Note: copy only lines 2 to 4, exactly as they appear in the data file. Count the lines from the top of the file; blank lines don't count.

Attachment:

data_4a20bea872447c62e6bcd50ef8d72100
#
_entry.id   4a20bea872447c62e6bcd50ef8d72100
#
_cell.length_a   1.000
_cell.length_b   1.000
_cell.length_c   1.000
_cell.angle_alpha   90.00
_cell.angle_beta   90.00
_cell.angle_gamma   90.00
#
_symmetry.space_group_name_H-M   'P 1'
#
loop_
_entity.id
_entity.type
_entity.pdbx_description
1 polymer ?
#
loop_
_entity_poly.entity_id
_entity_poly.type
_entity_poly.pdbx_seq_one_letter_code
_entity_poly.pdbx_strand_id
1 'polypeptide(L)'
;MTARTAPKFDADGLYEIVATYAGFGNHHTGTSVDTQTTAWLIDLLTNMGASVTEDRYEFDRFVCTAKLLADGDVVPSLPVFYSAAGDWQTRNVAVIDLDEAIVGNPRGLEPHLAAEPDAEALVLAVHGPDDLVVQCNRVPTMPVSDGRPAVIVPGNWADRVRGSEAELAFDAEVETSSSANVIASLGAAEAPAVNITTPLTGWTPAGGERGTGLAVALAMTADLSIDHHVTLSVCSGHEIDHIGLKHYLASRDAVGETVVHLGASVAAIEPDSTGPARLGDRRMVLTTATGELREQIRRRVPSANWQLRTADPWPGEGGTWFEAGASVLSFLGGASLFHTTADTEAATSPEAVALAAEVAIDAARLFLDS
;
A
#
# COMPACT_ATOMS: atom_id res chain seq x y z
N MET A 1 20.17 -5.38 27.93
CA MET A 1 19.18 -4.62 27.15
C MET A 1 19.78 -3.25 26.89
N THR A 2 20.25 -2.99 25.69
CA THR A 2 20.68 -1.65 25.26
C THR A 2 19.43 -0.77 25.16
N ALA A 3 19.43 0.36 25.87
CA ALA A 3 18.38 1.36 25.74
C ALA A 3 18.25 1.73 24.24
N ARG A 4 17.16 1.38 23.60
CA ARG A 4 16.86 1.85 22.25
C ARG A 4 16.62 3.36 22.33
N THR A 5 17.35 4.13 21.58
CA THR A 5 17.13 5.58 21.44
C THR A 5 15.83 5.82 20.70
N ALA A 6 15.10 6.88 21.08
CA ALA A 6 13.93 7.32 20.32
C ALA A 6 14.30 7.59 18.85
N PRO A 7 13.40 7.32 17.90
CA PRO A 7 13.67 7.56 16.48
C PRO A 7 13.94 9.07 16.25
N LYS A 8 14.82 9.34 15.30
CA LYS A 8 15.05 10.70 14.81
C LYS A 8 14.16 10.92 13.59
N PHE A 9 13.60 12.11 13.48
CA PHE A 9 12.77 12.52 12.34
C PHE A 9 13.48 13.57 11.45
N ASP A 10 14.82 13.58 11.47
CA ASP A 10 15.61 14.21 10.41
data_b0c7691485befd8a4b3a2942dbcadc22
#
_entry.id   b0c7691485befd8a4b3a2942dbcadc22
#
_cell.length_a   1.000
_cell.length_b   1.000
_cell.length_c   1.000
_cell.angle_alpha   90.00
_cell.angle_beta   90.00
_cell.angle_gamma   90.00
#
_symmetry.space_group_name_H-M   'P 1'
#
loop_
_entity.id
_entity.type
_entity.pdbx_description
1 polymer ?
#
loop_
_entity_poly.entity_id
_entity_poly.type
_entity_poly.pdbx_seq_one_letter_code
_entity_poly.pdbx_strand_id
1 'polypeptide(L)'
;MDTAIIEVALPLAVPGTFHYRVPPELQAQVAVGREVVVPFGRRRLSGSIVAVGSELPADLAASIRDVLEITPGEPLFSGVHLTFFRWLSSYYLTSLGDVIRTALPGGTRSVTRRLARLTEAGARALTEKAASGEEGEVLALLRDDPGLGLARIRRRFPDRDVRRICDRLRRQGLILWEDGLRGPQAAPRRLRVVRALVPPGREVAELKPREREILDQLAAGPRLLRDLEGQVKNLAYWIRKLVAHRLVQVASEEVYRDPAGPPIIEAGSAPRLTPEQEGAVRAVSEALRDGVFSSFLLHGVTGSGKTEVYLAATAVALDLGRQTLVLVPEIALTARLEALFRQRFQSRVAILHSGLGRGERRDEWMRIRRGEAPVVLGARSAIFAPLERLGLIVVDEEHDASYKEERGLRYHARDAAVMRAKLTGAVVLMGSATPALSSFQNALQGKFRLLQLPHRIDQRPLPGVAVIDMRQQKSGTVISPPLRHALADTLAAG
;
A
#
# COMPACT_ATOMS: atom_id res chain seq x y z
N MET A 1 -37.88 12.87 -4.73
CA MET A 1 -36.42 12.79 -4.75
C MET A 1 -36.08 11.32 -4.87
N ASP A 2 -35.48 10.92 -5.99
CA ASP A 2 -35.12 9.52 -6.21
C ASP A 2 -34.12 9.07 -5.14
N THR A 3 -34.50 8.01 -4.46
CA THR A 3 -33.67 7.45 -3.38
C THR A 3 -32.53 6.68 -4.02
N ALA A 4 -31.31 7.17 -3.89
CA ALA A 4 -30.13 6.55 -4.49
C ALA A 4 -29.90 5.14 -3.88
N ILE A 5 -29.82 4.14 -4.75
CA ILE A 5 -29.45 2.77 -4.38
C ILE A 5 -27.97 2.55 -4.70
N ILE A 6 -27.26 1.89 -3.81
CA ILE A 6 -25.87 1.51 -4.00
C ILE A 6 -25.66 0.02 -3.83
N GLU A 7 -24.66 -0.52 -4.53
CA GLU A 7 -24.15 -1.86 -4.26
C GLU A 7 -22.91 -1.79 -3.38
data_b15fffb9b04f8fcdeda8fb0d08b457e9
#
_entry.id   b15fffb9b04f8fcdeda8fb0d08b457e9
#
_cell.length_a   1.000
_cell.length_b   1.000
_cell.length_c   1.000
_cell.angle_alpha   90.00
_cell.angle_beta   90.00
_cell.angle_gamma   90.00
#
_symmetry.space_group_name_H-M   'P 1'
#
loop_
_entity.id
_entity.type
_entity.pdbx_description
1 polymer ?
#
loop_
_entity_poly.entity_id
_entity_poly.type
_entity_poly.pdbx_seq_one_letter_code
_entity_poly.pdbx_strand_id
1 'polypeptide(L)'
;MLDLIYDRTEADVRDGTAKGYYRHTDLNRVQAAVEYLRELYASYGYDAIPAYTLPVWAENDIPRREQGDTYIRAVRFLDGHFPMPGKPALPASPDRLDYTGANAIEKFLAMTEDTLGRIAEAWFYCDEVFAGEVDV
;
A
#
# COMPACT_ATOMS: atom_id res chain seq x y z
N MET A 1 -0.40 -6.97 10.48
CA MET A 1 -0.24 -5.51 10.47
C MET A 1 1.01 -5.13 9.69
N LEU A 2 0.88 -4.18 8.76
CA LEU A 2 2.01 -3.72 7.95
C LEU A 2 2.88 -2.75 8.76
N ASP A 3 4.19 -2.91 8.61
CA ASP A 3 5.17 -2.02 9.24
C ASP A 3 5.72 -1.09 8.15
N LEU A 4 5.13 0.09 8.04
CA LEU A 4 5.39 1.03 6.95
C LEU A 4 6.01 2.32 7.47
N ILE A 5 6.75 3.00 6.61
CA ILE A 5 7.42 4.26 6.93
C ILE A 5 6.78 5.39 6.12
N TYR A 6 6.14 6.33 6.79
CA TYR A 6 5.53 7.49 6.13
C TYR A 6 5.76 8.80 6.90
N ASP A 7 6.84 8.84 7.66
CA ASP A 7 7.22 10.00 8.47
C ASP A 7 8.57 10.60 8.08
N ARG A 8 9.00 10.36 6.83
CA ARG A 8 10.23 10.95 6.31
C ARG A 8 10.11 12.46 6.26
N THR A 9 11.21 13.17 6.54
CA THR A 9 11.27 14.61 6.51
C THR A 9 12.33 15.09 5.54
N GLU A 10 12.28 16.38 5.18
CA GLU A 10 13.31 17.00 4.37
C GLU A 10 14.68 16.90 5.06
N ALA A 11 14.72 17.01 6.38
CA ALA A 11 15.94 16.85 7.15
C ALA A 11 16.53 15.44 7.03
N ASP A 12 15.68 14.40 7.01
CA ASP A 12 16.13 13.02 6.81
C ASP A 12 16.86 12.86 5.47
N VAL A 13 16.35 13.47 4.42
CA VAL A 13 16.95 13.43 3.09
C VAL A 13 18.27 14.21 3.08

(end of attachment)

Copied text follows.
#
_entry.id   4a20bea872447c62e6bcd50ef8d72100
#